Getting extremely ill is the quickest way to find out who your real tribe is. If anybody else out there is dealing with the same things, it is isolating. And it shouldn’t be. I still wonder what it was like for my late husband to struggle with cancer before Internet support groups were available. So for the next daughters, for anybody who just wants to know that somebody understands, and even for those who tried to steal my meds, this is for you.
This is an excellent blog post about something I hadn’t put much thought into, having had many urinary tract issues as a child and being used to being exposed. But it hit home when I read and thought about it.
There is a lot to be said about perceptions and it is incredible the difference when you’ve had the opportunity and misfortune to sit on the opposite side of the desk than you’re accustomed to.
Going from attorney to client, doctor to patient, or even from one profession to another, where you are used to being spoken to, seen and treated with a level of respect, and suddenly find yourself at the mercy of someone else now filling those shoes.
I always tried to go in asking clients what they knew, so I could figure out the best way to explain something. When you’re used to understanding and explaining difficult concepts for a living, and suddenly you know everything you’re being told is being dumbed down, it is infuriating!
I’ve often said the higher you climb, the harder you fall. Nobody ever wanted to be a patient when they grew up. The doctors and medical staff who remember this do very well, and those who don’t could learn a lot from them.
I think every professional should have to spend a week on the other side of his/her respective desk. Just for some perspective and understanding.
Please read the following post, which really explains this idea perfectly.
Recently, I had to disrobe completely for a scan. I was already wearing a hospital gown that I’d been given after I tried to stay in my own clothes …
As this weekend has approached, I have watched the 2021 Valentine’s Day challenge. I get it. Rather than going out and risking people’s lives, people are sharing pictures of past “dates” and “events.” And with this holiday, we come full circle into a year of Covid.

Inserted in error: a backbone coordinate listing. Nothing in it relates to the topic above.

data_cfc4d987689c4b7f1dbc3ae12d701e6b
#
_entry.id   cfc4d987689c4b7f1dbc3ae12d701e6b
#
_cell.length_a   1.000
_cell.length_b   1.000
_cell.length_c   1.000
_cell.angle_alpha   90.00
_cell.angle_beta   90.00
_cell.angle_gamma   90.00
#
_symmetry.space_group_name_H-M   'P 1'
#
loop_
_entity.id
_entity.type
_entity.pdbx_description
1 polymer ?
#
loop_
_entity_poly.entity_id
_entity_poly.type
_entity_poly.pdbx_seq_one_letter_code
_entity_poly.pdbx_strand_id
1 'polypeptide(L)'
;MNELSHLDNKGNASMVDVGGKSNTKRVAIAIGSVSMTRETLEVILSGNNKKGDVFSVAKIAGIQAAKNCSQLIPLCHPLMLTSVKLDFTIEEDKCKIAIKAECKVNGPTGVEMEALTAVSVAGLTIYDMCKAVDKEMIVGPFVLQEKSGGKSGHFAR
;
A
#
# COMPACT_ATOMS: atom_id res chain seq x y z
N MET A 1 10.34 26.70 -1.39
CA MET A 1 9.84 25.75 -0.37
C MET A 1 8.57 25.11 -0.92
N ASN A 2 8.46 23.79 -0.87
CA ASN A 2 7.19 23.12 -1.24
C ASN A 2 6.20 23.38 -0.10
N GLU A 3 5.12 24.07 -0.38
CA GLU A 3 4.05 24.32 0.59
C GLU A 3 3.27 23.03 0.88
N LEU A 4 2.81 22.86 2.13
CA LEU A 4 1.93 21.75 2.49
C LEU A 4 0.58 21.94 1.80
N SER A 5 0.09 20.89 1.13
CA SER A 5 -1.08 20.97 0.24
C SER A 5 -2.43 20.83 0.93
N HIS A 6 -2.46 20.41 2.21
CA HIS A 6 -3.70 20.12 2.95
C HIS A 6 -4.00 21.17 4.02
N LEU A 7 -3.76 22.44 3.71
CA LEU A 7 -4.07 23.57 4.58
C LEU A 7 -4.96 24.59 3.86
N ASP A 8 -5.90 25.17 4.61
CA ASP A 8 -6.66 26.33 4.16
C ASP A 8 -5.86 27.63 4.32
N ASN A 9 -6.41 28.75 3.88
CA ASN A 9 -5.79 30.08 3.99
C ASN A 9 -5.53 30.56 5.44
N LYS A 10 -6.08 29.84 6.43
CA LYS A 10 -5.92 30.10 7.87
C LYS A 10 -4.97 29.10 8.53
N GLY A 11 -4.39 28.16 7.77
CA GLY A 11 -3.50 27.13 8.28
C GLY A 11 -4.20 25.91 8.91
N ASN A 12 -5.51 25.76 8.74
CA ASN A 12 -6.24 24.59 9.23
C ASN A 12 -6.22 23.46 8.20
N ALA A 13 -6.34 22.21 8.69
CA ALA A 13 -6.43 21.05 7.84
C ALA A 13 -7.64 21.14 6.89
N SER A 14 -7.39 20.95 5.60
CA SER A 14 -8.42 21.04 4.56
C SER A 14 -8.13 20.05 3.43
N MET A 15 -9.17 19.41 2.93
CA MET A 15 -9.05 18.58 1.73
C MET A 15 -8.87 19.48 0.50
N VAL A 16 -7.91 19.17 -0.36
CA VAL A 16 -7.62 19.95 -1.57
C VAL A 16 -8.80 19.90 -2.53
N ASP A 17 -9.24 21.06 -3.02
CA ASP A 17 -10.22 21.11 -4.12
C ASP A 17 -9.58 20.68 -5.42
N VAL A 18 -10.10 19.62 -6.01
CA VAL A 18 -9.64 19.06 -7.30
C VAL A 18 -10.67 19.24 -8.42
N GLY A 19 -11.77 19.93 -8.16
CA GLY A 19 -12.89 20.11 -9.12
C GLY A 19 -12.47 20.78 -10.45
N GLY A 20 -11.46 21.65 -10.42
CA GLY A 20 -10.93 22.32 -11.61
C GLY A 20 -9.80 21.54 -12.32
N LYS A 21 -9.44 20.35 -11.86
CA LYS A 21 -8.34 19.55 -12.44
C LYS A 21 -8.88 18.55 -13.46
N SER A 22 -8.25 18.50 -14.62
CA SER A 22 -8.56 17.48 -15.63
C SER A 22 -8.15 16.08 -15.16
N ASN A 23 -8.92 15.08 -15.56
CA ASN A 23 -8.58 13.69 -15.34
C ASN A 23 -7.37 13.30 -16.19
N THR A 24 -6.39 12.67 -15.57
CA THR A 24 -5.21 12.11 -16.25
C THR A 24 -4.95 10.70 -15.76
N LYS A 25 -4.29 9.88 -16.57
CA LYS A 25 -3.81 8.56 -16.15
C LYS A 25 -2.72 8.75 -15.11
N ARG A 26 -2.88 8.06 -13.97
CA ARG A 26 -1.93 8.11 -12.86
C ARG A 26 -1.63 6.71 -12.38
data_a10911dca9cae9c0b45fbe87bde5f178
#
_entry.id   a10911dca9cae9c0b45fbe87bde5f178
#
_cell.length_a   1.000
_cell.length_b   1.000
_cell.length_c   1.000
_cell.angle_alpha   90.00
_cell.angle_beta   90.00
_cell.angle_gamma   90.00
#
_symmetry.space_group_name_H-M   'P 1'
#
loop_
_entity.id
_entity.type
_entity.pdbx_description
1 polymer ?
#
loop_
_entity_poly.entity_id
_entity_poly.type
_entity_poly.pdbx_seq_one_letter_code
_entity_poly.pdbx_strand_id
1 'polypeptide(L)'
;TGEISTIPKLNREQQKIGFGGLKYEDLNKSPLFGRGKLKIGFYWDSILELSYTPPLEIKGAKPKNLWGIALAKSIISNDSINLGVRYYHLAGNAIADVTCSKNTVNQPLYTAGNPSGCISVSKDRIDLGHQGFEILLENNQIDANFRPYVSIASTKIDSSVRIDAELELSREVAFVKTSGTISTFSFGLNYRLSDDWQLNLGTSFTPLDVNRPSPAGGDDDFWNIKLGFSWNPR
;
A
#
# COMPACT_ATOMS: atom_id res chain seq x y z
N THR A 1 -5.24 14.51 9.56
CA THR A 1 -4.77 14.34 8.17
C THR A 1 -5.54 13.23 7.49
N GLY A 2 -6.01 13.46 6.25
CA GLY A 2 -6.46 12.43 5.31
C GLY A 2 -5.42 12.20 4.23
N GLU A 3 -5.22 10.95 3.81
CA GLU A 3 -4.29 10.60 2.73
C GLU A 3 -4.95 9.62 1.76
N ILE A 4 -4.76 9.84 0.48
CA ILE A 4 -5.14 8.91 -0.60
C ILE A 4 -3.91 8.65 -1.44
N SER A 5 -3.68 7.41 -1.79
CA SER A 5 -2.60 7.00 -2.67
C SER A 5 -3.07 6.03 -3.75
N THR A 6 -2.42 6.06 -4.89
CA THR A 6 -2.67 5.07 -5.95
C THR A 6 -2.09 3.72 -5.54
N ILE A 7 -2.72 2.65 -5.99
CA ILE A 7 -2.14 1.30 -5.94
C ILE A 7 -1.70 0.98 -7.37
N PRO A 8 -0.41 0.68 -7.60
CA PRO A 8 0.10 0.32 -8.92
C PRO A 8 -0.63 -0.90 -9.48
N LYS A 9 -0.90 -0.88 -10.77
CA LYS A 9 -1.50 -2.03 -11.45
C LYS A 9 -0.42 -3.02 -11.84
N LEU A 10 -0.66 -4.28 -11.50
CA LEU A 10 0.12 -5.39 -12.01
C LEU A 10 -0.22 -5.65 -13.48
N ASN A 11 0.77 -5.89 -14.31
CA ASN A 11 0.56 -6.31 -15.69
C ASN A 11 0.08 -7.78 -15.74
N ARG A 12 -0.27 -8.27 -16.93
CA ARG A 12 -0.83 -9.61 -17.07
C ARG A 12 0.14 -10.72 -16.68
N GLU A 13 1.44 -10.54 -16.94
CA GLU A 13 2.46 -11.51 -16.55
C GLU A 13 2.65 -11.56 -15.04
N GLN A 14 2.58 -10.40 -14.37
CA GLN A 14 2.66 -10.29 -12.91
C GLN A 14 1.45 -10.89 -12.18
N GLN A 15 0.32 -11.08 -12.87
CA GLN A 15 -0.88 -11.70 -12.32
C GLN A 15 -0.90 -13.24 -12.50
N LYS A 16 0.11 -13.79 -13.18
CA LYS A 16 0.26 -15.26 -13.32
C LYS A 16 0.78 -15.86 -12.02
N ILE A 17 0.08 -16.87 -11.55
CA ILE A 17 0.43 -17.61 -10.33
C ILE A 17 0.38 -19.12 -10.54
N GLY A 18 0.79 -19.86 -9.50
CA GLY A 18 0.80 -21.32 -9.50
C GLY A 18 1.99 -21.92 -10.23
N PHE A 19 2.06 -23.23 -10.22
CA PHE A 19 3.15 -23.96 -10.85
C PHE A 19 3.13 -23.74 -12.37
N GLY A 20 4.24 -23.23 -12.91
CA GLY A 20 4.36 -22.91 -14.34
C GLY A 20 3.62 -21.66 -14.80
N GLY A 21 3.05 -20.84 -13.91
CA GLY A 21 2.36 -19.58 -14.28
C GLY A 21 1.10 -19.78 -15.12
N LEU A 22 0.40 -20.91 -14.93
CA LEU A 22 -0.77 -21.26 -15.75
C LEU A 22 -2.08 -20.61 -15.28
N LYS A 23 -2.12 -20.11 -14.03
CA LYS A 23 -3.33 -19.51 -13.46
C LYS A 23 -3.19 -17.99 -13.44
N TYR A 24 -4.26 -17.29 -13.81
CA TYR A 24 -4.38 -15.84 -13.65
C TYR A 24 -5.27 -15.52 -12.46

However, I wear several different hats. While I am divorced, I am also a previously widowed wife and mom to one of my late husband’s kids, one of our own kids, and one more with my ex-husband. Losing someone at a premature age is not the same as a divorce.
While I see one set of questions being asked on my main social media page, I see a different side of questions being asked in a sub group of women who lost a spouse at a young age. “When did you lose them?” “How long WERE you together?” Some of them have been there as long as I have. 20 years is a long time. But as anyone who has lost a spouse knows, this kind of grief is never completely over. The love never ended. Life did. It’s so different.
I scrolled through some of the posts. There are others who are veterans, like I am. There are some who are halfway as far as I’ve gotten. And there are those who lost somebody yesterday, last week, last month, or last year. Trust me, most of the first three years, at least, remain a blur for the rest of your life.
That’s when I realized something. One of the hats I wear is being a professional patient with a chronic illness and a looming knowledge that I could follow in his footsteps in a flash due to my own medical condition. I’ve lost a friend who has the same condition, as rare as it is. I’ve had friends come close. I’ve helped a friend grieve somebody they lost to Covid. Now I’m trying to support her as she has become a long hauler, sick longer than two months now. And I know people who have lost several family members.
I’ve had to learn how to come to terms with something called disenfranchised grief. losing people you have gotten to know very well, but mostly online, so that you feel like you aren’t part of their real life, and aren’t entitled to grieve. I’ve gotten used to that. Although I have to say, I wasn’t expecting the last one. And it’s different losing them to Covid with a vaccine on the way.
The thing I noticed suddenly tonight is that while I am used to losing members of my medical support groups, I failed to notice that my support group for people who were widowed at a young age has been growing at an alarming rate. It seems like the obvious, but it’s just not something I noticed. Until now.
So if you are posting the Valentine’s Day challenge, by all means, do it! Milk every second you can out of your time with the people you love most. Nobody understand that better than we do.
But also take a second, if you don’t mind, and say a prayer for the many people who are spending this weekend alone because their everything, their person, their reason for breathing… wasn’t one of the lucky ones to survive this last year.
Maybe say another one for those who are waiting alone at home, hoping NOT to get a call about a last video with their partner.
And maybe one more for everybody who has lost a child, a parent, a grandparent, a sibling, aunt, uncle, cousin, niece, nephew, a close friend, or other loved ones.